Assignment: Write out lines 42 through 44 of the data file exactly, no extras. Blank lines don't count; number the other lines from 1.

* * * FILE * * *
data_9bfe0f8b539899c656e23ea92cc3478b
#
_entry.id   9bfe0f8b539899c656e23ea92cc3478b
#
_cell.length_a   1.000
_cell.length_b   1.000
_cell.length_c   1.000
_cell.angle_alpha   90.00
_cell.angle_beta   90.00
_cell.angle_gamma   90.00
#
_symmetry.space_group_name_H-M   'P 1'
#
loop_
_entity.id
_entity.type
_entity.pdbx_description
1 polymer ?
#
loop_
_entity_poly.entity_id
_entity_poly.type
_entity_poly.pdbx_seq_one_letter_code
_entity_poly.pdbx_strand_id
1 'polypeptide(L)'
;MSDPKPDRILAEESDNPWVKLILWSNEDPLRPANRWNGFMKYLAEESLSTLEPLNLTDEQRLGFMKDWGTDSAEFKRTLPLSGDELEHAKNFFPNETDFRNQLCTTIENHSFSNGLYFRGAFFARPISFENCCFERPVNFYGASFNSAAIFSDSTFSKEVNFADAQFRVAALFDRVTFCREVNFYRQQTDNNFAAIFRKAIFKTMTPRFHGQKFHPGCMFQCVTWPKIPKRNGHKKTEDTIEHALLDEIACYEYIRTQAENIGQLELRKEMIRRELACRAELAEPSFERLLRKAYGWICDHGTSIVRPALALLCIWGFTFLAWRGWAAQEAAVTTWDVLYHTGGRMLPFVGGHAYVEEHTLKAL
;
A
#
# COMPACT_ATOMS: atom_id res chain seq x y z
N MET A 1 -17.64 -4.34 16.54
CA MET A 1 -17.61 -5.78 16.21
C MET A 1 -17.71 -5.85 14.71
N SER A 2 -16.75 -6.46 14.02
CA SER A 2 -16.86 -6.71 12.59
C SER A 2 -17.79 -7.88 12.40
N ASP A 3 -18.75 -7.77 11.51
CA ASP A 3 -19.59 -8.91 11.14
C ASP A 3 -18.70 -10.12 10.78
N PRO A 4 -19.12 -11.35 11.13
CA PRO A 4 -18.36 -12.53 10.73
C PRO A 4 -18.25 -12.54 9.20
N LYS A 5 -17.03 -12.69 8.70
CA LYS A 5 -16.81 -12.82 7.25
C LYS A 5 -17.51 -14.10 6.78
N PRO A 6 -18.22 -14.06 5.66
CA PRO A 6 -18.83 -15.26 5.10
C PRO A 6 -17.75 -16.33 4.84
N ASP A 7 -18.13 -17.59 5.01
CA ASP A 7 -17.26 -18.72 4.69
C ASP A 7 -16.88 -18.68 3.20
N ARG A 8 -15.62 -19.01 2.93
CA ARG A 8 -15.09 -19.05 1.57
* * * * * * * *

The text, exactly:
C PRO A 4 -18.25 -12.54 9.20
N LYS A 5 -17.03 -12.69 8.70
CA LYS A 5 -16.81 -12.82 7.25